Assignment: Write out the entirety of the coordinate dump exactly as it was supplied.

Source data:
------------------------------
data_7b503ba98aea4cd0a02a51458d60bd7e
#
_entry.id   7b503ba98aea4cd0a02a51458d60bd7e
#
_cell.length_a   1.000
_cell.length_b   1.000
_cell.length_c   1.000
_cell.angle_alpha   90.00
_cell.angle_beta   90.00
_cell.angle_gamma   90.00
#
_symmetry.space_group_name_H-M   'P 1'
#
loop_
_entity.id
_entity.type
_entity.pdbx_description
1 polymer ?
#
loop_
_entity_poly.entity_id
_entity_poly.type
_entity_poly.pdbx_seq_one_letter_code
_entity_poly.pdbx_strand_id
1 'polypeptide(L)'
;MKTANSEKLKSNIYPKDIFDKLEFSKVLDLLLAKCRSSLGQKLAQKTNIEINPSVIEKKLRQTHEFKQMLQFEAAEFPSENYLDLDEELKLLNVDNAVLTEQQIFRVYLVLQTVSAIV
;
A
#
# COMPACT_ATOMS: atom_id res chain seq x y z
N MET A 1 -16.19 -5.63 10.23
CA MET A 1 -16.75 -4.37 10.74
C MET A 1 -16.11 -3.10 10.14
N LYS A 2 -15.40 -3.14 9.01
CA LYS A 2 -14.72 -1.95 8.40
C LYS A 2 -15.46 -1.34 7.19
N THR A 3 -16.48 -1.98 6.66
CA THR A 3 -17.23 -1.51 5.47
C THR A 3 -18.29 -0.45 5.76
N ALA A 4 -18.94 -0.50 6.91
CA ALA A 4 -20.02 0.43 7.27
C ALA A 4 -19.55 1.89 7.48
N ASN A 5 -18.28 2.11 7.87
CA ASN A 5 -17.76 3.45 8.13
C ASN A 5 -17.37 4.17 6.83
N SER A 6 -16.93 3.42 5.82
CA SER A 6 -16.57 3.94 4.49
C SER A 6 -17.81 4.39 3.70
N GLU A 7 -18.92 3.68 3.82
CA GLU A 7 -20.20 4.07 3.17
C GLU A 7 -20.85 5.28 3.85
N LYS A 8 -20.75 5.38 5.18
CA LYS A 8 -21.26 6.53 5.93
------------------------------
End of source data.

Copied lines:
data_7b503ba98aea4cd0a02a51458d60bd7e
#
_entry.id   7b503ba98aea4cd0a02a51458d60bd7e
#
_cell.length_a   1.000
_cell.length_b   1.000
_cell.length_c   1.000
_cell.angle_alpha   90.00
_cell.angle_beta   90.00
_cell.angle_gamma   90.00
#
_symmetry.space_group_name_H-M   'P 1'
#
loop_
_entity.id
_entity.type
_entity.pdbx_description
1 polymer ?
#
loop_
_entity_poly.entity_id
_entity_poly.type
_entity_poly.pdbx_seq_one_letter_code
_entity_poly.pdbx_strand_id
1 'polypeptide(L)'
;MKTANSEKLKSNIYPKDIFDKLEFSKVLDLLLAKCRSSLGQKLAQKTNIEINPSVIEKKLRQTHEFKQMLQFEAAEFPSENYLDLDEELKLLNVDNAVLTEQQIFRVYLVLQTVSAIV
;
A
#
# COMPACT_ATOMS: atom_id res chain seq x y z
N MET A 1 -16.19 -5.63 10.23
CA MET A 1 -16.75 -4.37 10.74
C MET A 1 -16.11 -3.10 10.14
N LYS A 2 -15.40 -3.14 9.01
CA LYS A 2 -14.72 -1.95 8.40
C LYS A 2 -15.46 -1.34 7.19
N THR A 3 -16.48 -1.98 6.66
CA THR A 3 -17.23 -1.51 5.47
C THR A 3 -18.29 -0.45 5.76
N ALA A 4 -18.94 -0.50 6.91
CA ALA A 4 -20.02 0.43 7.27
C ALA A 4 -19.55 1.89 7.48
N ASN A 5 -18.28 2.11 7.87
CA ASN A 5 -17.76 3.45 8.13
C ASN A 5 -17.37 4.17 6.83
N SER A 6 -16.93 3.42 5.82
CA SER A 6 -16.57 3.94 4.49
C SER A 6 -17.81 4.39 3.70
N GLU A 7 -18.92 3.68 3.82
CA GLU A 7 -20.20 4.07 3.17
C GLU A 7 -20.85 5.28 3.85
N LYS A 8 -20.75 5.38 5.18
CA LYS A 8 -21.26 6.53 5.93